“The Wizard of Oz,” the Last Munchkin, and the Little People Left Behind It’s strange that so many journalists dwell on the orgies when a genuine Munchkin scandal has gone virtually unreported for seventy-five years. In the nineteen-seventies, the producer of “Oz,” Mervyn LeRoy, recalled that he wanted to amass a group of “little people who were little and cute and looked perfect.” Consequently, Munchkin headhunters were instructed to weed out achondroplastic dwarfs and dwarfs of color. Nobody involved in the production seems to have questioned the Jim Crow strictures of Munchkinland. It’s as if they all thought, Of course—why on earth would Dorothy dream about black people? One victim of M-G-M’s discriminatory casting policy was the African-American tap dancer Crawford Price. In the only photograph I can find of him, from 1938, Price is pictured alongside five other members of Henry Kramer’s Hollywood Midgets. At twenty-five, he is trim, suspendered, and preternaturally grave, with a perfect Harvey Comics nose. Due to his race, Price was the only performer in the photo not enlisted for “Oz,” despite a dire shortage of trained dancers among the little people. M-G-M wound up hiring amateurs and shunting them to the rear of the soundstage, where nobody could see them bungling the choreography. There’s no way of knowing how Price felt about this, or how he filled his days while Jerry Maren and his ilk were on the Metro lot, bonding and learning their blocking and methodically hunting down Clark Gable. For Margaret Pellegrini, colloquially known as Popcorn, the experience was heaven-sent. Just fifteen when she began filming “Oz,” Pellegrini made garrulous public appearances well into her eighties, usually wearing a flower-pot hat and retailored versions of her original Munchkin duds. (Her motto: “Costumes go over big.”) “Every time I go to the bank,” she once boasted, “someone comes up to me and asks, ‘Were you in ‘The Wizard of Oz’?” Reading that, I immediately thought of Crawford Price. The indignity of being asked that question every week and having to answer “No” can scarcely be imagined.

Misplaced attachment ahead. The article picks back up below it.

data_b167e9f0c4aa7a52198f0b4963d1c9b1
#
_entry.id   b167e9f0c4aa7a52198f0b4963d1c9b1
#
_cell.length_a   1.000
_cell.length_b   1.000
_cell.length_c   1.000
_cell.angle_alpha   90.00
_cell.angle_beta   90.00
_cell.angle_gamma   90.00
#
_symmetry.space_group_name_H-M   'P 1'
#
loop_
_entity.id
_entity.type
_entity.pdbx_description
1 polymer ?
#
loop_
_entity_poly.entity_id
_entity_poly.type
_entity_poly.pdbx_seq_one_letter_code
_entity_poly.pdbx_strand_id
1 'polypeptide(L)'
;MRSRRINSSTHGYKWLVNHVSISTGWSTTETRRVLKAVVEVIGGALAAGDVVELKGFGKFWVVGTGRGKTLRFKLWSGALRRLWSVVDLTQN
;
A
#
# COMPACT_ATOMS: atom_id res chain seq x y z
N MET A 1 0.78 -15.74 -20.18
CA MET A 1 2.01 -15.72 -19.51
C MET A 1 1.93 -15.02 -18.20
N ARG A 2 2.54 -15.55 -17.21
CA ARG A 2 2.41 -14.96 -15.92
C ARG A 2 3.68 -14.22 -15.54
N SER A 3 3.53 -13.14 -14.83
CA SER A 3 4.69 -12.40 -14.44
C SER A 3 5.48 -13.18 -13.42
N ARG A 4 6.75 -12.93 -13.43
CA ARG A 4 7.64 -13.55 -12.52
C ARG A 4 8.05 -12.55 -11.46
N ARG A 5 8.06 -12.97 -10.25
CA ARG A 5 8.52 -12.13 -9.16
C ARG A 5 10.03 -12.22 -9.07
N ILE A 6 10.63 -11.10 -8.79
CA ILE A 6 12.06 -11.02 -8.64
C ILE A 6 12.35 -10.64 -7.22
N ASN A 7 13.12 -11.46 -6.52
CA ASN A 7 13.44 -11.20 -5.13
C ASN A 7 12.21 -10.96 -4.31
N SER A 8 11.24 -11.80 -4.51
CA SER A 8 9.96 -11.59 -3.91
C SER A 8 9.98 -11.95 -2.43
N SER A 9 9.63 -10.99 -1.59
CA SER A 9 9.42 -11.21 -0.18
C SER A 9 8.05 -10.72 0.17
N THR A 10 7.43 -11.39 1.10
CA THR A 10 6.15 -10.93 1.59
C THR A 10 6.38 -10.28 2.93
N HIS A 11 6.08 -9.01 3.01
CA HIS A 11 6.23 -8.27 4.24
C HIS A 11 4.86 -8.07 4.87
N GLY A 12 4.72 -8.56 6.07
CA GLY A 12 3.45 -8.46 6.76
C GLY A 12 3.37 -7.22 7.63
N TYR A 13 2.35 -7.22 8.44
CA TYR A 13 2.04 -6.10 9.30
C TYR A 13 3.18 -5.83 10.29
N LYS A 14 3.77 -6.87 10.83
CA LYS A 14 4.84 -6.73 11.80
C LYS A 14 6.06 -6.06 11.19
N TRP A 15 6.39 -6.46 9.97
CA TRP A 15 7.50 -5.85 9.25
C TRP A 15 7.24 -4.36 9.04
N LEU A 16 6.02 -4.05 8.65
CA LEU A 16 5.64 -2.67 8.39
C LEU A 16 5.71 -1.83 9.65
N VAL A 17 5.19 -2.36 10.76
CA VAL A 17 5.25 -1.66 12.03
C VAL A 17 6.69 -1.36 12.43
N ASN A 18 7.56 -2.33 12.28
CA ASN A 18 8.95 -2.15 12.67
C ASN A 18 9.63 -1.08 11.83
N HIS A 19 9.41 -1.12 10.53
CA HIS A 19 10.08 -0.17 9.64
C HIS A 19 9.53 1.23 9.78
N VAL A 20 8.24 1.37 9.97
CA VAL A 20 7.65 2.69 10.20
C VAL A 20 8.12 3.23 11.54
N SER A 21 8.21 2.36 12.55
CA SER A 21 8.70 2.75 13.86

Homer Glen man collects $1 million of Wizard of Oz memorabilia Judy Garland’s famous line “There’s no place like home,” rings true as can be for Walter Krueger, whose Homer Glen house is covered with one word: Oz. Dorothy, Toto, the Tinman, Cowardly Lion and Scarecrow can be found almost everywhere you turn as miniature figurines, painted on a tea set, as puppets hanging from the ceiling and even on a peanut butter jar. “Anything that they could find marketable to put the Wizard of Oz title on I have,” said Krueger of his ever-growing collection that currently totals more than 10,000 pieces of memorabilia. The mélange of merchandise includes dolls, a pinball machine, books from across the globe and a few pieces Krueger said are authentic props from the 1939 classic film. They include “an Emerald City guard’s coat,” which he called “very art deco for the time the movie came out,” plus “one of the spears from the movie,” and “an actual piece of the Yellow Brick Road.” The collection fills two rooms plus portions of his basement and still spills into the hallways; there’s also a hidden section behind a bookcase door-Krueger’s homage to the man behind the curtain. Krueger walks through all of the displays in his very own pair of ruby sneakers to match Dorothy’s slippers.
Newman to perform L. Frank Baum: “The Man Behind the Curtain” solo play in Fergus Falls On New Year’s Eve, 1908, “The Wizard of Oz” author L. Frank Baum announced to his audience that his theatrical production had been canceled. Since the writer couldn’t give the audience a show, he gave them the story of how he transformed his fears and failures into the great American fairy tale. Dr. John Newman tells this story in his solo play, “The Man Behind the Curtain.” Newman will perform his solo play “The Man Behind the Curtain” in Fergus Falls, Minnesota on Tuesday, July 31. The performance will take place at the Otter Tail County Historical Society’s (1110 Lincoln Ave. W.) Community Picnic at noon and at PioneerCare (1131 S. Mabelle Ave.) at 3 p.m. Both events are open to the public and admission is free.